The choice to go in-house, stick with agencies or to use external and internal agencies obviously depends on the brand and its marketing needs. Doing so can be complicated and have various issues, per Digiday insights.

Here are the pros and cons.

For: Greater speed and efficiency
Work is done more efficiently and quickly with an in-house team. It’s not a surprising answer, having someone in the same building will certainly make it easier to execute an idea on the fly.

For brands looking to create marketing that reacts to something on the fly, having someone in your office who is someone able to create a piece of work and get it out while consumers are still talking about it is key. “If you think about social and the speed of social, there really is no time to escalate and go back and forth with hand-offs to and from an agency,” said Matt Weiss, managing director of growth at digital agency Huge. “Particularly when you’re doing things like community management where you need to react in real time.”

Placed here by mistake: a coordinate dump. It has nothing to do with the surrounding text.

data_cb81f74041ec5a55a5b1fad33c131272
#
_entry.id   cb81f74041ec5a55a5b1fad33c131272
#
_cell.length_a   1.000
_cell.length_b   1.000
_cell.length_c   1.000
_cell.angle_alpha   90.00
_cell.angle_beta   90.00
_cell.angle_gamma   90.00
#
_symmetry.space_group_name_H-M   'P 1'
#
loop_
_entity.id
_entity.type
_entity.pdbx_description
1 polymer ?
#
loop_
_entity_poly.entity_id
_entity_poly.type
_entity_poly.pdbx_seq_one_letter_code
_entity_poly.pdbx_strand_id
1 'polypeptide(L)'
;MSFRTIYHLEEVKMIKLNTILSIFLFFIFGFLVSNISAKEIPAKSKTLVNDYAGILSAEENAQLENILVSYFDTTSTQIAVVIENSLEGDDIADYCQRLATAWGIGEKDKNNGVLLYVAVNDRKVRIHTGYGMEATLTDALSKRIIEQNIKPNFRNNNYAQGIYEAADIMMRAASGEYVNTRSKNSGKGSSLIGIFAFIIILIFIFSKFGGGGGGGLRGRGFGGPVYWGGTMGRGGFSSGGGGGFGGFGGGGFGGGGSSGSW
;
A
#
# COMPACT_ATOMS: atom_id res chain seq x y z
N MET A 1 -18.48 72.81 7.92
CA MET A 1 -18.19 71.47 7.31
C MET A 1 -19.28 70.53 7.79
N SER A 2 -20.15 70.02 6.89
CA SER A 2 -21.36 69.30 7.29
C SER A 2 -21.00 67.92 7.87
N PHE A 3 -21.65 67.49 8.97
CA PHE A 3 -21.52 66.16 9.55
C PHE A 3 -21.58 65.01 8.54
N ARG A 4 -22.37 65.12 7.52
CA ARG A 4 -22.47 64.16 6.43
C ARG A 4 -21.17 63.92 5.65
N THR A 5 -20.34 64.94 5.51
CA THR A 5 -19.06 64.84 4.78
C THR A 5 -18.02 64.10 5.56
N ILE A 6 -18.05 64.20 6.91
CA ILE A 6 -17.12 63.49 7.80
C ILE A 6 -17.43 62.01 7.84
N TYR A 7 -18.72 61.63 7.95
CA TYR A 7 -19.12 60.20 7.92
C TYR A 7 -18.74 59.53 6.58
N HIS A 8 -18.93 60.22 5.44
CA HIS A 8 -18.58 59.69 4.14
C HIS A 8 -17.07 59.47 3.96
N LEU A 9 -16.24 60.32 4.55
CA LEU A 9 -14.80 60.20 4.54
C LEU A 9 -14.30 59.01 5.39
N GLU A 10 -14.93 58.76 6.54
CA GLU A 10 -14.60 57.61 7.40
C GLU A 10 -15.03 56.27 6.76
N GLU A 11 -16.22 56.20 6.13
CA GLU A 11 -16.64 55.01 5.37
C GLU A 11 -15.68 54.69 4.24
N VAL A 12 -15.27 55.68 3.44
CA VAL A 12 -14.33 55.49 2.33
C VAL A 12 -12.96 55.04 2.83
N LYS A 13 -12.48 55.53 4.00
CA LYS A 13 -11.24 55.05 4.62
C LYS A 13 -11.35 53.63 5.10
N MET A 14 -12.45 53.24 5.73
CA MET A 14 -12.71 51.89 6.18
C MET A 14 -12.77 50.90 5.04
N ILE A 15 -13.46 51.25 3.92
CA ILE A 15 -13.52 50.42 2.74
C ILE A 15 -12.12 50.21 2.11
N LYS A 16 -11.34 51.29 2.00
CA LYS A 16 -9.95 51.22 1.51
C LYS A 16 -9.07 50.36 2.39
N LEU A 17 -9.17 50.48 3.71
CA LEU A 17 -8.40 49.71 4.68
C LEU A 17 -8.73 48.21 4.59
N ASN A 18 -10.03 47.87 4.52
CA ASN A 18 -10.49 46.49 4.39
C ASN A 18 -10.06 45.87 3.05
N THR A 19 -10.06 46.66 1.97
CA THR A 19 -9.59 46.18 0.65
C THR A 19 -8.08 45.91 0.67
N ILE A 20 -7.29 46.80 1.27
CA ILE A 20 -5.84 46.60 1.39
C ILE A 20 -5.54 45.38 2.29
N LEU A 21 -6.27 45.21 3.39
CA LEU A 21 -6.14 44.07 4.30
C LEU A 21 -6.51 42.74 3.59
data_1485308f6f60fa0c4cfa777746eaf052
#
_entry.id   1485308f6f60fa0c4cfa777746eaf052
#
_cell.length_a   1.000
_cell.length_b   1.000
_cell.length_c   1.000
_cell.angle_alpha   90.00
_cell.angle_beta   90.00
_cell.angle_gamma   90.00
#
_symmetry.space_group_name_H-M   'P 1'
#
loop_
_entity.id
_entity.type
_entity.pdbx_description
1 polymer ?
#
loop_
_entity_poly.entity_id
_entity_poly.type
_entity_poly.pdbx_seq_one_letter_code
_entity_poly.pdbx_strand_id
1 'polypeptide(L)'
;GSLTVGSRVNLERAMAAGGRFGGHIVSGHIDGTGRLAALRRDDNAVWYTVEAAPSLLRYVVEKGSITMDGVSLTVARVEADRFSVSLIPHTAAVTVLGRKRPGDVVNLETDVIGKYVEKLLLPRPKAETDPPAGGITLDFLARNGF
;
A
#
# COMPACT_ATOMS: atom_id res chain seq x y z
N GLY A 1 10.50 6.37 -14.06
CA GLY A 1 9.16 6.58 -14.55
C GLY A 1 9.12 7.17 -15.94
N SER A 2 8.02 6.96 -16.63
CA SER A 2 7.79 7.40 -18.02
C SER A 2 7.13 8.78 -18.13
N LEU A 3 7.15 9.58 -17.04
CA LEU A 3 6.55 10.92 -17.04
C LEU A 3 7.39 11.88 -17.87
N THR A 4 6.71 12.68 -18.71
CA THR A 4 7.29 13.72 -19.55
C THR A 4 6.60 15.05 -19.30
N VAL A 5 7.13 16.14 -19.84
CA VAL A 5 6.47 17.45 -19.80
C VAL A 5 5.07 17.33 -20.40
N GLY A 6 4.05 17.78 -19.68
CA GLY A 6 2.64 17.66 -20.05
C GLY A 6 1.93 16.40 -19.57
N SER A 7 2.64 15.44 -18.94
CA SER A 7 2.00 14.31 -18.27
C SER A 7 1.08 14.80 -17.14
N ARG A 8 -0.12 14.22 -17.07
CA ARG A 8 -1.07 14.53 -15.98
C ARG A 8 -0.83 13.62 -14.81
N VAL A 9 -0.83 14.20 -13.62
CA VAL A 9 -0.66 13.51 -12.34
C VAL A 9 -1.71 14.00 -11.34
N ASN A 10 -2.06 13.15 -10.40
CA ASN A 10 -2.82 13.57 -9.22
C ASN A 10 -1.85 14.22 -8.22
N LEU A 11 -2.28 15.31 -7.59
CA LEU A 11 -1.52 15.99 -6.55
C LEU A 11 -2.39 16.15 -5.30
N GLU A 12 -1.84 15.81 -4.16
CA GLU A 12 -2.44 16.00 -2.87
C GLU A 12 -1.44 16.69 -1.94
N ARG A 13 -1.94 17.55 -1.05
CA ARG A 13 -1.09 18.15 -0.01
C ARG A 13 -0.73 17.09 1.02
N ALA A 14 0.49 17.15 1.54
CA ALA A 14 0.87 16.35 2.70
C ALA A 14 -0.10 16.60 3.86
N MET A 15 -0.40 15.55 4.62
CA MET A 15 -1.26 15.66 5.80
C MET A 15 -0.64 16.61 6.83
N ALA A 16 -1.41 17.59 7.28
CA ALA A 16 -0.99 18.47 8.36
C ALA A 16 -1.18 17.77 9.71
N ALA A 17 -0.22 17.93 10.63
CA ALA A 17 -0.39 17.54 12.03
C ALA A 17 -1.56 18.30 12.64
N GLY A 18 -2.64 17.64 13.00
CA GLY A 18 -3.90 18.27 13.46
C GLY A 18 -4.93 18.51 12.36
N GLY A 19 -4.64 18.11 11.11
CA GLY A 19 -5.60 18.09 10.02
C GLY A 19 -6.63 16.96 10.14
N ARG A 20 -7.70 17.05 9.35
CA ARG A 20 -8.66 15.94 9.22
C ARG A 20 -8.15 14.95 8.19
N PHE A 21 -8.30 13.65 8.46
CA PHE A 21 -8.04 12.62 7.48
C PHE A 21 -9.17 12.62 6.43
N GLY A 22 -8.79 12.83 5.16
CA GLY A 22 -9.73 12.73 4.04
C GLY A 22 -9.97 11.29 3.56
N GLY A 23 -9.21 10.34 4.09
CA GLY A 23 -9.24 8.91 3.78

That’s been the case for Anheuser-Busch with draftLine, according to a representative for the company, who noted that the volume of work put out into the world has increased.

“From both a speed and a control standpoint, large brands need to have in-house capabilities,” said Scott Harkey, co-founder and managing partner of full-service agency OH Partners.

Against: Talent won’t want to work on one brand forever
For agency creatives, the diversity of work from client to client is appealing and part of the thrill of being at an agency. Being in-house and creating work for the same client day in and day out can be a slog, according to agency sources — a common rebuttal to why in-house agencies won’t last.

“Creatives live for variety,” said Weiss. “Having a steady diet of one brand limits creativity.”

It’s not just a matter of keeping creatives happy, but if creatives are leaving out of boredom, it can cost brands money. “Attracting the right talent and keeping up with the changes in the industry are cost drivers in their own right,” said David Eisenman, co-founder and CEO of Madwell.